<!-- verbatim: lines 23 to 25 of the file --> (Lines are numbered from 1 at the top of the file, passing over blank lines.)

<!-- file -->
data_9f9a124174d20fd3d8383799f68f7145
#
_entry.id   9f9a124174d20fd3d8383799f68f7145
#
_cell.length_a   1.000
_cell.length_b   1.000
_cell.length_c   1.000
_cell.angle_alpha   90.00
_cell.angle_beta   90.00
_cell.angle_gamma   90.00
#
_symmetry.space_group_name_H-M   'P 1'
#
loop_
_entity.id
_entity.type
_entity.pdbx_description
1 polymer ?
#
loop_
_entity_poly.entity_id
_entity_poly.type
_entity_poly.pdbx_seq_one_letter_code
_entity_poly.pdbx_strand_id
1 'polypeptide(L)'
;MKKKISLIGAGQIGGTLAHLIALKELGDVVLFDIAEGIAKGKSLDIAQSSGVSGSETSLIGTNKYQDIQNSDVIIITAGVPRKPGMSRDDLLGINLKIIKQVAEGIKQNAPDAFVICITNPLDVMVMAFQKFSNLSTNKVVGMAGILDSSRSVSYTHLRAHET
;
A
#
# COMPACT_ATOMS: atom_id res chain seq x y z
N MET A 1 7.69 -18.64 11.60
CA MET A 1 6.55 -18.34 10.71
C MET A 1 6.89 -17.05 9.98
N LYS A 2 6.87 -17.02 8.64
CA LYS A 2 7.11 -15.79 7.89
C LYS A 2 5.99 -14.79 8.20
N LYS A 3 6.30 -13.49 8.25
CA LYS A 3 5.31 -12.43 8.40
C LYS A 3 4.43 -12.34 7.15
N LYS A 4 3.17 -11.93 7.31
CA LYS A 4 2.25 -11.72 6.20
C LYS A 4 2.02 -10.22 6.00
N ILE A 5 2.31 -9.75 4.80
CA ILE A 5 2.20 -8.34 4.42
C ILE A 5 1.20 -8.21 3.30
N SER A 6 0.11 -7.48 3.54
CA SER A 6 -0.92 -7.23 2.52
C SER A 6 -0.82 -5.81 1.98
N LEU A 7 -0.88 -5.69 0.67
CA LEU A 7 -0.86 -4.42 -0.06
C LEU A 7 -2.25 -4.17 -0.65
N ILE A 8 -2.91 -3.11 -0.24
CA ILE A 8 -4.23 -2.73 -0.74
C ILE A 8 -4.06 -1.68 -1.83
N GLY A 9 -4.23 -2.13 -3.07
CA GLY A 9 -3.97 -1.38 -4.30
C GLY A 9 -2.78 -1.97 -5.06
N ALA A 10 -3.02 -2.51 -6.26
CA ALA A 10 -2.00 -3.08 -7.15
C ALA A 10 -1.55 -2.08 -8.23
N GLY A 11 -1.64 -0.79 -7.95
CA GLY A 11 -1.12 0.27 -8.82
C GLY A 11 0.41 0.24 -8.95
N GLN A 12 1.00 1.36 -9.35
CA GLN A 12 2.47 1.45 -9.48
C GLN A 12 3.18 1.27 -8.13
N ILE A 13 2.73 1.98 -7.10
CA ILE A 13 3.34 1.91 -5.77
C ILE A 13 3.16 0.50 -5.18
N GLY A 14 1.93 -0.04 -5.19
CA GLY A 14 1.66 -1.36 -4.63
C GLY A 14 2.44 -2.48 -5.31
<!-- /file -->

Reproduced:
_entity_poly.pdbx_seq_one_letter_code
_entity_poly.pdbx_strand_id
1 'polypeptide(L)'